The size of the global Maritime Autonomous Surface Ships (MASS) market is projected by Allied Market Research to reach $165 billion by 2030 with the Asia Pacific region expected to drive much of that growth.
Earlier this year, The Nippon Foundation, Mitsubishi Shipbuilding, and Shin Nihonkai Ferry successfully deployed Soleil, a large, vehicle-carrying ferry, on an autonomous 240-kilometer return voyage from the port of Shinmoji in Kitakyūshū, Fukuoka, to the Iyonada sea off the eastern coast of nearby Ōita Prefecture. It was the first time for a vessel over 200 meters in length to attempt an autonomous voyage at speeds of up to 48 kilometers an hour that involved auto-berthing.
Just last month, SoftBank Ventures Asia, the venture arm of SoftBank Group, led a $5.8 million round in South Korean autonomous navigation startup Seadronix, bringing its total funding to date to $8.3 million.
The benefits of autonomous shipping are plenty including a reduction in the potential of skills shortages in the future. Having technology replace labour can also provide massive cost savings.
But regulatory frameworks are still lacking and the timing and type of regulatory intervention can accelerate, slow or prevent the adoption of autonomous technology.
Indeed, there is a myriad of legal considerations and implications tethered to the brave new world of MASS.
Definition of autonomy – Autonomy is defined in different ways for different levels and it is intrinsically linked to the level of human involvement. The International Maritime Organisation (IMO) considered four degrees of autonomy including manned ships with automated processes and decision support; remotely controlled ships with seafarers on board; remotely controlled ships without seafarers on board; and fully autonomous ships. When it comes to MASS, while there is still human involvement in its operation, the manner, time and location of interaction are very different, which brings up legal and practical challenges.
Cybersecurity – Cybersecurity issues should be top-of-mind right at the design stages of MASS and its systems. From a legal and liability standpoint, this is crucial as measures implemented to prevent cyber attacks would be examined when cyber events occur. The development of a technology equipped with the ability to respond to every possible scenario is challenging, to say the least, and that will create issues for setting boundaries for legal liabilities including establishing reasonable criteria and parameters between shipowner, manufacturer and insurance providers.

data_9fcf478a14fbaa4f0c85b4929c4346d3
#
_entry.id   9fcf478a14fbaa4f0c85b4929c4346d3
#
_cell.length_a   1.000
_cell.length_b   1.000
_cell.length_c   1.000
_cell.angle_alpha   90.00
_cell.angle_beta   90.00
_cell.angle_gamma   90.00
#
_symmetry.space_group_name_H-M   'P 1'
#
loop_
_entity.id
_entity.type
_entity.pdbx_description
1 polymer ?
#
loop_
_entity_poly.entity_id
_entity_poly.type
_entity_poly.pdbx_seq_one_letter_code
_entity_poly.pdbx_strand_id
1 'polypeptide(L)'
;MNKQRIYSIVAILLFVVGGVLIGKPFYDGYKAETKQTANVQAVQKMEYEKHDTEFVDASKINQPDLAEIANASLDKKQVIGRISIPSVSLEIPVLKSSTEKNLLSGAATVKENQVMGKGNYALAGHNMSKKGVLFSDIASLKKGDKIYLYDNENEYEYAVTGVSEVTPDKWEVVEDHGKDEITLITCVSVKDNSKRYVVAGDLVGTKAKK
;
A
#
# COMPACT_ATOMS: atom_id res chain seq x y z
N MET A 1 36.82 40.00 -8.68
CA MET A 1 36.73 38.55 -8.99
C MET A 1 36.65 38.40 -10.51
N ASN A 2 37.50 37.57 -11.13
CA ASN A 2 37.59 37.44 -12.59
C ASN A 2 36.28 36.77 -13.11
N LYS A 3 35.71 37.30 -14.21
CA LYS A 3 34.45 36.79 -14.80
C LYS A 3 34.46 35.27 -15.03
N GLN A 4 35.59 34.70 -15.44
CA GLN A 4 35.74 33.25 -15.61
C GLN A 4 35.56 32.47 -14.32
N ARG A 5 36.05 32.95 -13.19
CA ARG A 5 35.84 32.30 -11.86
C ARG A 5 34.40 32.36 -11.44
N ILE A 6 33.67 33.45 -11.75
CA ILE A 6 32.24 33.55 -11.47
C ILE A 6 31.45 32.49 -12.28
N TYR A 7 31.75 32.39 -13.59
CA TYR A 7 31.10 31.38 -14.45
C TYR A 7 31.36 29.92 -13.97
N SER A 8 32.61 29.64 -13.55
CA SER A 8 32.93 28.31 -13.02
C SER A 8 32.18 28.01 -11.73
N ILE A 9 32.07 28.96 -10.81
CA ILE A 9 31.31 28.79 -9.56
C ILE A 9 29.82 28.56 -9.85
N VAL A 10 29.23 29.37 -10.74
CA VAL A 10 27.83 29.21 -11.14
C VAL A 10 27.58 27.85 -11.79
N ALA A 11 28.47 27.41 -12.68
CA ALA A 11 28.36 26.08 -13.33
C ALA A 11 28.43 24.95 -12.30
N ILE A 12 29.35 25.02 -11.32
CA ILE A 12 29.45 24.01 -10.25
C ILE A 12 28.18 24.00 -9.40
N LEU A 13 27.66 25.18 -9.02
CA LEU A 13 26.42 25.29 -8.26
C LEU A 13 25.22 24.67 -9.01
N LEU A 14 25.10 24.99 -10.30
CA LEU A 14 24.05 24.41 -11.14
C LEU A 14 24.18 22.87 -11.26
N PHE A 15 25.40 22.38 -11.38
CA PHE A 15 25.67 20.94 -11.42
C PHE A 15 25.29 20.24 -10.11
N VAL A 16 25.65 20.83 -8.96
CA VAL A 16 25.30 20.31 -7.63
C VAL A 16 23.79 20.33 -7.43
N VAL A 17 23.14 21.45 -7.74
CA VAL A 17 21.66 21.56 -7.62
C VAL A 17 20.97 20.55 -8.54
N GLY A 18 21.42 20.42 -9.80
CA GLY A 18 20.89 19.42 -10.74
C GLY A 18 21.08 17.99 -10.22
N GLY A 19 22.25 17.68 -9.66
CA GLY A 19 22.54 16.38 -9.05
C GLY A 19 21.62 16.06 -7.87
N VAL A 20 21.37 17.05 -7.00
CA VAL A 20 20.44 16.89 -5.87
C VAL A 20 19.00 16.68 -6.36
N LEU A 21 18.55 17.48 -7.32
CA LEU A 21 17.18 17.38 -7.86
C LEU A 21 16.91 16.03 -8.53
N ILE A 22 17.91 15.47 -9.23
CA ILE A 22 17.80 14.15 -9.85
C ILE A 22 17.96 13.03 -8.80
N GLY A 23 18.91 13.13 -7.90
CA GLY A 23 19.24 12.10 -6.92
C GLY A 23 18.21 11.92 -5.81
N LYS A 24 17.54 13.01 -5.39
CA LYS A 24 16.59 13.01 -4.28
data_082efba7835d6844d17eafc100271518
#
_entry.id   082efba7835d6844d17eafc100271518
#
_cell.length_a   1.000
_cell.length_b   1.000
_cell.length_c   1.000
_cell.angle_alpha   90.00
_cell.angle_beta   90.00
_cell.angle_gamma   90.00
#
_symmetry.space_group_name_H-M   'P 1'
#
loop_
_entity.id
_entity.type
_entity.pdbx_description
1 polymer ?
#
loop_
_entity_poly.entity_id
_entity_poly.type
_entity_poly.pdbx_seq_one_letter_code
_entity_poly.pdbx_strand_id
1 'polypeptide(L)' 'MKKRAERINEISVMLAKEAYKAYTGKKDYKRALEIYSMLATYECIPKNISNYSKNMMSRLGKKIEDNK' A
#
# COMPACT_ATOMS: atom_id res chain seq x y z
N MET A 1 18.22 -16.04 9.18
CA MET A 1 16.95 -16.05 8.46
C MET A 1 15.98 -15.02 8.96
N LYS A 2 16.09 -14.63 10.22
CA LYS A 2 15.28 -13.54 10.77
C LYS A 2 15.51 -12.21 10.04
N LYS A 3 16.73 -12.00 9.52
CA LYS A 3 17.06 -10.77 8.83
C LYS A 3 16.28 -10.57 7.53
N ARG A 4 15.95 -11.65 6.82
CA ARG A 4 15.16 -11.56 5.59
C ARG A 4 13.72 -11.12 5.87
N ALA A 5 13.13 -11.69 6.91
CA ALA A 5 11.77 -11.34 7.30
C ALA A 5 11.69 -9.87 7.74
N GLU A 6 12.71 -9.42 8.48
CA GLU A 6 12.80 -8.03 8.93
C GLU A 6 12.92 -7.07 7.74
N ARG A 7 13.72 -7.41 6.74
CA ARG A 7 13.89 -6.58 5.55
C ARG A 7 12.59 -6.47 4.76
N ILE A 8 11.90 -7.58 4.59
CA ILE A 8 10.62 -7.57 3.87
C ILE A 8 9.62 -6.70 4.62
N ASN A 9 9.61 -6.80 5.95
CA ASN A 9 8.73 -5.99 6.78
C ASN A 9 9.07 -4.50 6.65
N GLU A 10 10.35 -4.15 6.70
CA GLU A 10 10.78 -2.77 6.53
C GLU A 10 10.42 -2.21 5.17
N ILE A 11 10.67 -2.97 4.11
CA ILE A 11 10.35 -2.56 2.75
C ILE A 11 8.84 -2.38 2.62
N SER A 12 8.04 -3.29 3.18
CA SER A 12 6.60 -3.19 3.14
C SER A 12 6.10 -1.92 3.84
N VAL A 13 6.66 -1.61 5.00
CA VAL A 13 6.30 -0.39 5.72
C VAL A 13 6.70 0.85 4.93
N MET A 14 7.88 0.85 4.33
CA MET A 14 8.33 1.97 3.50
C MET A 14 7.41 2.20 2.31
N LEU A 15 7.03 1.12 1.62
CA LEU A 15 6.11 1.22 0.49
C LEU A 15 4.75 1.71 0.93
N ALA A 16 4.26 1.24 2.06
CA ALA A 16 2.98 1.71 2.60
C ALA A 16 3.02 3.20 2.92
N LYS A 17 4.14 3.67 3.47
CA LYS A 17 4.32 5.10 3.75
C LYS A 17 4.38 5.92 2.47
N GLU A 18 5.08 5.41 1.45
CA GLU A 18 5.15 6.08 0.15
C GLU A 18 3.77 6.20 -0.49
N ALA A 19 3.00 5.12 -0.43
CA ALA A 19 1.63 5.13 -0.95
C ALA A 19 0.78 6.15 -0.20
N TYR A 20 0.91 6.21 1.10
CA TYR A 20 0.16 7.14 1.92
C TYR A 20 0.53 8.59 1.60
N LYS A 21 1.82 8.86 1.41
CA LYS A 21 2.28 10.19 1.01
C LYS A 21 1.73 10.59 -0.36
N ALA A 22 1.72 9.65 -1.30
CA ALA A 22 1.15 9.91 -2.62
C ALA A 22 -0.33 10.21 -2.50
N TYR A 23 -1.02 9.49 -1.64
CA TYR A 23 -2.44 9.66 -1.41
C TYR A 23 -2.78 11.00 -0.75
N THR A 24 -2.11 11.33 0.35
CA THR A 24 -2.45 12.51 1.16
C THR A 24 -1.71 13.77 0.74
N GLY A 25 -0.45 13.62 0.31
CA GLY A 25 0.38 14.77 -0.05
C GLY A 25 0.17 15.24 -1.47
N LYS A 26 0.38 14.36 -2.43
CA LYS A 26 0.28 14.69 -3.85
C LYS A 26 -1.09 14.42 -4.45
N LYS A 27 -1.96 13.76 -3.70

Safe manning conventions – One of the key legal issues MASS face is the safe manning requirements that are applicable to commercial vessels. Many conventions and charterparties require vessels to be properly manned, which fundamentally contradicts MASS operations. While parties are free to amend contractual wordings, convention rules on manning are imposed by flag states. However, reports have found that existing crew sizes tend to exceed safe manning requirements. Under current legislation, fully unmanned operation is unlikely though the rules do allow for major reductions in crew sizes for most ships.
Autonomous ports – A key aspect is how ports will need to adapt to welcome autonomous ships. In order for autonomous ships to operate successfully, ports must also have autonomous berthing capabilities. Ensuring safe manoeuvring through densely traversed ports will be paramount for the IMO and regulators globally.
Collision Avoidance Regulations (COLREGS) – Currently, collision avoidance at sea is conducted by onboard crew, who keep a proper lookout, use navigation aids and tools to communicate with other approaching vessels. Under autonomous ship operations, COLREGs will need to be interpreted by both humans and systems during these ship encounters, making decisions in a mixed environment. As we move into the future of both manned and MASS at sea, ship navigators will need to communicate with both onboard and remote operators, and with autonomous navigation systems. That presents a challenging risk as operators need quickly know the type of vessels they are interacting with. The IMO needs to consider legal frameworks for when autonomous ships co-exist with traditional vessels, whether there is separation in exclusive zones from traditional vessels, and how COLREGS are to be applied equally to both kinds of vessels so onboard crew are able to predict course of action when a collision occurs.
In our next edition, we will do a deeper dive into each of these legal challenges that the MASS market faces.
JTJB has specialised in Maritime and International Trade law practice since its formation in 1988. Today, JTJB’s maritime practice is anchored in Singapore with a network of offices across the region to serve the client’s maritime needs in Singapore and in the region. With its experience, specialist focus and dedicated network of trusted legal professionals in this region, JTJB is well placed to serve the maritime sector, and to handle and serve clients’ legal needs anytime, anywhere.